Free Library in the News: October 12-16, 2015

By Samantha M. Fri, October 16, 2015

7 Days: Regional arts and entertainment
He's either a short-story master in the guise of a graphic artist, or vice versa. In his new book, Killing and Dying, Adrian Tomine looks at modern life and its discontents. He discusses his work on a double bill with the wonderful poet and novelist Ben Lerner (10:04), just named a MacArthur Grant winner, at 7:30 p.m. at the Free Library (appeared 10/15)


A conversation with U.S. Senator Claire McCaskill
CLAIRE McCASKILL grew up in rural Missouri, the daughter of a father who gave her permission to be opinionated and bossy. As the first woman elected to the Senate from Missouri and one of only twenty women currently serving in the Senate, McCaskill is just what her father wanted her to be — outspoken, candid, ambitious and savvy. (appeared 10/13)


When I knew gay marriage would win
Roberta Kaplan and Lisa Dickey are the authors of "Then Comes Marriage: United States v. Windsor and the Defeat of DOMA" (W.W. Norton & Co.), from which this excerpt, in which Kaplan describes her view from inside the Supreme Court, was taken (appeared 10/13)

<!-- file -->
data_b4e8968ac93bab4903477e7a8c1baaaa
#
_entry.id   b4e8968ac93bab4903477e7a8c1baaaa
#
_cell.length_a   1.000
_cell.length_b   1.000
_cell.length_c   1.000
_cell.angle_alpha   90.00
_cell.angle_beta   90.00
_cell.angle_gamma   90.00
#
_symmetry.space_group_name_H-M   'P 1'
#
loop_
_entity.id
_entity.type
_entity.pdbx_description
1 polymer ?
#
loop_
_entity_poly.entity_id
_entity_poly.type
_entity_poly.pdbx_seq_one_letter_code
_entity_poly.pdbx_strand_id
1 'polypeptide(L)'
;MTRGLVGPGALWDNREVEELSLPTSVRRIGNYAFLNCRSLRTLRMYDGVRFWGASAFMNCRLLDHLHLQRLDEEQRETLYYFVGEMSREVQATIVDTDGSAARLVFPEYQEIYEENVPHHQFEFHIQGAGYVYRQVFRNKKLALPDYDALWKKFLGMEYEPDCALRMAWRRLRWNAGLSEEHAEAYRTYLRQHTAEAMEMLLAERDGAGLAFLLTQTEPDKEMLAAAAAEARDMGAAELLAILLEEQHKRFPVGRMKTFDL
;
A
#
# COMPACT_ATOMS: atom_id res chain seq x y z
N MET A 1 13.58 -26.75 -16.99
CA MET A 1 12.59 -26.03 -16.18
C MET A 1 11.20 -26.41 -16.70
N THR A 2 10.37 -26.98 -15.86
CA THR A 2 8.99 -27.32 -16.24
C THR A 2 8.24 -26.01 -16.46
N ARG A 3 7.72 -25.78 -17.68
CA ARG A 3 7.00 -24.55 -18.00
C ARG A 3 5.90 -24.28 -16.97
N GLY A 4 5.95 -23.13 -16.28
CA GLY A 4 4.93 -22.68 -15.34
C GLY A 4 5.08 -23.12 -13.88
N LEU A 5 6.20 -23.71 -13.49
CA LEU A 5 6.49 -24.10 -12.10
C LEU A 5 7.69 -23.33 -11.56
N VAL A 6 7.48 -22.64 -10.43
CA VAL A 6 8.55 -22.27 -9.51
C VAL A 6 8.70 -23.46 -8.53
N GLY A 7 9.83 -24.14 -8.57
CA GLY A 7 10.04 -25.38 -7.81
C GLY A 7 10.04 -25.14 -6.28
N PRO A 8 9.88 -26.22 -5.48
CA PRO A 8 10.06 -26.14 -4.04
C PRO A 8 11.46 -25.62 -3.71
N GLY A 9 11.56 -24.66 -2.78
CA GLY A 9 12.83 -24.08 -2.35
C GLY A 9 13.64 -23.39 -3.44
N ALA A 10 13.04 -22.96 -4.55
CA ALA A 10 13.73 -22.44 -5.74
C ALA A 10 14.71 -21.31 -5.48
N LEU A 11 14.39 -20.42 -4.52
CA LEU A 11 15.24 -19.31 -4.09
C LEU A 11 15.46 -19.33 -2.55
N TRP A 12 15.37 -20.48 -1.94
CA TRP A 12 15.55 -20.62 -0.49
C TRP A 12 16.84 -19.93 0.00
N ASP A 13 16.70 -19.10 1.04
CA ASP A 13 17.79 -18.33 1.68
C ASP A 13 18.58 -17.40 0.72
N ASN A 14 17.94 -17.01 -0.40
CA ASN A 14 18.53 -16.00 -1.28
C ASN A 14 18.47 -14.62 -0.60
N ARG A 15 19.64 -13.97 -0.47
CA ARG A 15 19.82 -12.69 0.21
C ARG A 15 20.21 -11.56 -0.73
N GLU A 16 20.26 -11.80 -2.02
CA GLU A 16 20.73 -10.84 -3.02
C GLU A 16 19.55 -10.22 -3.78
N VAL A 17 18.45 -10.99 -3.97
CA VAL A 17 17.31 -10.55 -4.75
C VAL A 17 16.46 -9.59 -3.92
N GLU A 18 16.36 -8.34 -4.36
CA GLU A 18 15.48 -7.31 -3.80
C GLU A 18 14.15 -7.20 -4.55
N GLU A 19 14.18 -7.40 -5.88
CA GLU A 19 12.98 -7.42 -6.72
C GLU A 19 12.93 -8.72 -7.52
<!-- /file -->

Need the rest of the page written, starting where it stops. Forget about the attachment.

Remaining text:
Dan DeLuca looks at an explosion of rock-and-roll memoirs
M Train takes a different approach. It's a series of jewel-box essays without the continuous narrative - or heartbreaking denouement - of Just Kids, about Smith's relationship with the late photographer Robert Mapplethorpe. (will appear 11/6)


Steven Rea’s Picks
Poet and novelist Ben Lerner will lead the conversation with Tomine, who, in a New Yorker interview this year, talked about his evolution as an artist and storyteller (appeared 10/15)


Geraldine Brooks’ ‘Secret Chord’: Daring, vivid, flawed
In The Secret Chord, her interpretation of the life of the biblical King David, novelist Geraldine Brooks has taken on her meatiest challenge yet. (10/14)


Talking race, hope, and writing with Ta-Nehisi Coates
The dark and vibrant best-seller Between the World and Me by Ta-Nehisi Coates is part memoir, part jeremiad, and part prose poem, written to his son Samori about the world in which African Americans live, a world of constant threat to the African American body. (appears 10/16)


‘Alice in Wonderland’: A Philly original?